Friday night in Wellington

A few blocks from our hotel is Cuba Street, a walking street with bars and restaurants very close to the University of Wellington, so it is full of young people celebrating the end of the week.

We strolled down to dinner, enjoying the energy and the crowds.

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Just one of the many establishments where people enjoy eating and drinking al fresco.

There were street performers, who clearly had a schedule for the best spot.  We watched this juggler/performer/comic for a while, but he took too long in the setup.

Eventually, we settled on Scopa, an Italian restaurant for dinner. It was very modern, open to the street on one side and full of young people, mainly women.  I have no idea why.

The service, like everything in this country, was friendly and efficient.  I had to drink Diet Coke because there doesn’t seem to be any iced tea here.

Starting out, I had a caprese salad.  This one was excellent, with a broad selection of heirloom tomatoes and leaves of fresh basil.

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David and I both chose the spaghetti, with roasted broccoli and a pesto of fresh peas.  It was bright and fresh, the pasta cooked perfectly.

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We were seated in the front of the store; I was facing the street.  Looking out, I was stunned to see this phenomenal vehicle waiting at the light.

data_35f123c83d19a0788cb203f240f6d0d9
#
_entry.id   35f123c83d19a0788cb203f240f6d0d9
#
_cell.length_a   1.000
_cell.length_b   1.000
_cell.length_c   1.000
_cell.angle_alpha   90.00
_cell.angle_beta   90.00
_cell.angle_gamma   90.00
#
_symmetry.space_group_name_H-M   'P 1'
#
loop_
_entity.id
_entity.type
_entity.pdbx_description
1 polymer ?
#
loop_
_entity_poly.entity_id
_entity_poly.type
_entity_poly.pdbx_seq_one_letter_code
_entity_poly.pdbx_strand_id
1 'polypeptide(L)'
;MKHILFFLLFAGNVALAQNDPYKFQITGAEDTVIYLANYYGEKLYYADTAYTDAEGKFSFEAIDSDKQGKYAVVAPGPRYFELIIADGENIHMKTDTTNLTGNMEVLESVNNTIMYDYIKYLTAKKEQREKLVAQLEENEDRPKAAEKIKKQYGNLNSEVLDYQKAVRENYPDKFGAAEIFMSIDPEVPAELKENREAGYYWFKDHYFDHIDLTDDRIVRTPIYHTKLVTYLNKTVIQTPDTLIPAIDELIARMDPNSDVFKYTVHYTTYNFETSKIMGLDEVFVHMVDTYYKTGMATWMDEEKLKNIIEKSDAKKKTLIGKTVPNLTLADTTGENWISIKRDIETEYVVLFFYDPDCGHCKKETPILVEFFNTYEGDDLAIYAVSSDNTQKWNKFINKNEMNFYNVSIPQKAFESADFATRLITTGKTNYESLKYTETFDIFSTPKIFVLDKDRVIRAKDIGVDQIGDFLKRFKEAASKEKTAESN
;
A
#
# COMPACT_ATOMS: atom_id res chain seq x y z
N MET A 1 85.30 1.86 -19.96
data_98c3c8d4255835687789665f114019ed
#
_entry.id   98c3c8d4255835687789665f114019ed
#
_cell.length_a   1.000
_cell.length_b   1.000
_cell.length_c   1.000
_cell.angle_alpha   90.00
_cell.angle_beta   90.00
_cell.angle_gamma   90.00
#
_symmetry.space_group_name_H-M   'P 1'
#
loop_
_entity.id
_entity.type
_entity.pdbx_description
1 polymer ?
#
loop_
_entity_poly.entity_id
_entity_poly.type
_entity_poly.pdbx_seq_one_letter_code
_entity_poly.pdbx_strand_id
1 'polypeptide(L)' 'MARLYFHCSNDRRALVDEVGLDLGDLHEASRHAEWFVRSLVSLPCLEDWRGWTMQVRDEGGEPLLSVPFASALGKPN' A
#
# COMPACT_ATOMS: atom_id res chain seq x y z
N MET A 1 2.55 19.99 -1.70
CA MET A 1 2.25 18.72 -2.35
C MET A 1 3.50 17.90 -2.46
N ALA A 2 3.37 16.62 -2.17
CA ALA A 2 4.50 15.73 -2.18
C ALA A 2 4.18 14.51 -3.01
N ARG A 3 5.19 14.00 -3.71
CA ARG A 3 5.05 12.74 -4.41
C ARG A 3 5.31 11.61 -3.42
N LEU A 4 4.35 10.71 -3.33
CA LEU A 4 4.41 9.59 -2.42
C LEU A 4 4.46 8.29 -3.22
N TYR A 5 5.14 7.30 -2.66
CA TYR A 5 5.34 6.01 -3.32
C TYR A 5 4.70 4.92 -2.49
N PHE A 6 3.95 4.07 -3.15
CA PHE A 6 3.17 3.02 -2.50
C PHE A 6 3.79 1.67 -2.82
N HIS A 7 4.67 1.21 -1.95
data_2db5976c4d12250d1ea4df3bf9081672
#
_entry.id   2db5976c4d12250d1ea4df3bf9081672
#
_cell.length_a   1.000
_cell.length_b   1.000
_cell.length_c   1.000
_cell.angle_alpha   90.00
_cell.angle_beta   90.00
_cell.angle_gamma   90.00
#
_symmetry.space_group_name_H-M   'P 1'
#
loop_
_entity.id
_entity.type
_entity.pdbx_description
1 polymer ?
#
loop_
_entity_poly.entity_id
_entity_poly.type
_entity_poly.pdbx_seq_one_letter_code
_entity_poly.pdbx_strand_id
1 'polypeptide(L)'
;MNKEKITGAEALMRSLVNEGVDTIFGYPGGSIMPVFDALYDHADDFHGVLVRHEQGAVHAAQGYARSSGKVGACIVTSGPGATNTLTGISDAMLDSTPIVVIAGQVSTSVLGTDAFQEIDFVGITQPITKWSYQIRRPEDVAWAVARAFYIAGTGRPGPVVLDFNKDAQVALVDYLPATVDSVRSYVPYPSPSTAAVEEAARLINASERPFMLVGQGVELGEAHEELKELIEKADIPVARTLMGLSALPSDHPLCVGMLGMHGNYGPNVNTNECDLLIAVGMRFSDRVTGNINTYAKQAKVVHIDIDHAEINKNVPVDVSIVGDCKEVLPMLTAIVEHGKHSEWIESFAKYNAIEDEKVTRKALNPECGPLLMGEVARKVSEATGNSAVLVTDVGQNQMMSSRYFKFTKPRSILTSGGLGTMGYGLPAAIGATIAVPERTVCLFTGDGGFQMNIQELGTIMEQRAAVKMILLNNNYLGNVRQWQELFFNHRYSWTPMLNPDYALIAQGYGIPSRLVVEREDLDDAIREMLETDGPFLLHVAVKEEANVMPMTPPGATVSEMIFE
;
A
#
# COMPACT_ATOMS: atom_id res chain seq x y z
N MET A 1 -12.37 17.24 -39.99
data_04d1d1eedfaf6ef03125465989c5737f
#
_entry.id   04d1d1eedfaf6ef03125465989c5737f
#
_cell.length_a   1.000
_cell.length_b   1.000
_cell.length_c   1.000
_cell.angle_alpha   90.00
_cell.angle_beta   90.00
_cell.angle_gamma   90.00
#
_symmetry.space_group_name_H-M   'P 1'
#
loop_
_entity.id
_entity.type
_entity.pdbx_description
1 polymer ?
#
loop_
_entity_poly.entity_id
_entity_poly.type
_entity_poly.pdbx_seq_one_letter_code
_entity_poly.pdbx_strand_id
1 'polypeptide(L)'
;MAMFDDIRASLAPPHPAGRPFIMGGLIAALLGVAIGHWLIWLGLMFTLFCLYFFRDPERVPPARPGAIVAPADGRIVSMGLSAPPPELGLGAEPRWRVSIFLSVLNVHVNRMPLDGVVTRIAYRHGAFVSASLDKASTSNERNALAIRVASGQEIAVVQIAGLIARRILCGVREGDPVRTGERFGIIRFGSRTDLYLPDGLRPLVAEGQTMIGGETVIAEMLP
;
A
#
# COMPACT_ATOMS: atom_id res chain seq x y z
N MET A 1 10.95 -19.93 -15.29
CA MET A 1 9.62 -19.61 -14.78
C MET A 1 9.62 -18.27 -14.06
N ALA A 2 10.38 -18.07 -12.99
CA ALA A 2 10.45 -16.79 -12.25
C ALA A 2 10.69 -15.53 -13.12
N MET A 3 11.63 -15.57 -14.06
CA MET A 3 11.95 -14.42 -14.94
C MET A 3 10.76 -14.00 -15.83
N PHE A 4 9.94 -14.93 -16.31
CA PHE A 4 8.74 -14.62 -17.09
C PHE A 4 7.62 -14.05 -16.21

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That’s a left hand drive 59 Ford Galaxy with every possible bit of chrome and a full Continental kit on the rear.

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The license plate says HLYWD

I know the year because there came around again 10 minutes later and I went out to talk to the four very friendly women in the car. They were just cruising the main on Friday night, like we did in Walnut Creek when I was a teenager.

Dinner over, I set out on a mission.  I want to be better at taking pictures of strangers on the street, and resolved not to go back to the hotel without getting a few.

First, I found an oddity–most street performers are male, and very few play the sax.  This woman defied the probability:

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I’ve certainly seen women walking late in the evening holding their shoes, but always it’s because their high heels are not comfortable.  This is the first time I ever saw a woman stop and take off her flip flops to walk on a very dirty city street in her bare feet:

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The earrings this woman was wearing caught my eye first, but she turns out to be some kind of performer who was out drumming up an audience for a show tomorrow night.  Between all the noise and her accent I didn’t quite understand the details, but I got the shot anyway.

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Mission accomplished, David and I piled into a taxi, headed up the hill to the hotel and now I’m done posting.  Good night.

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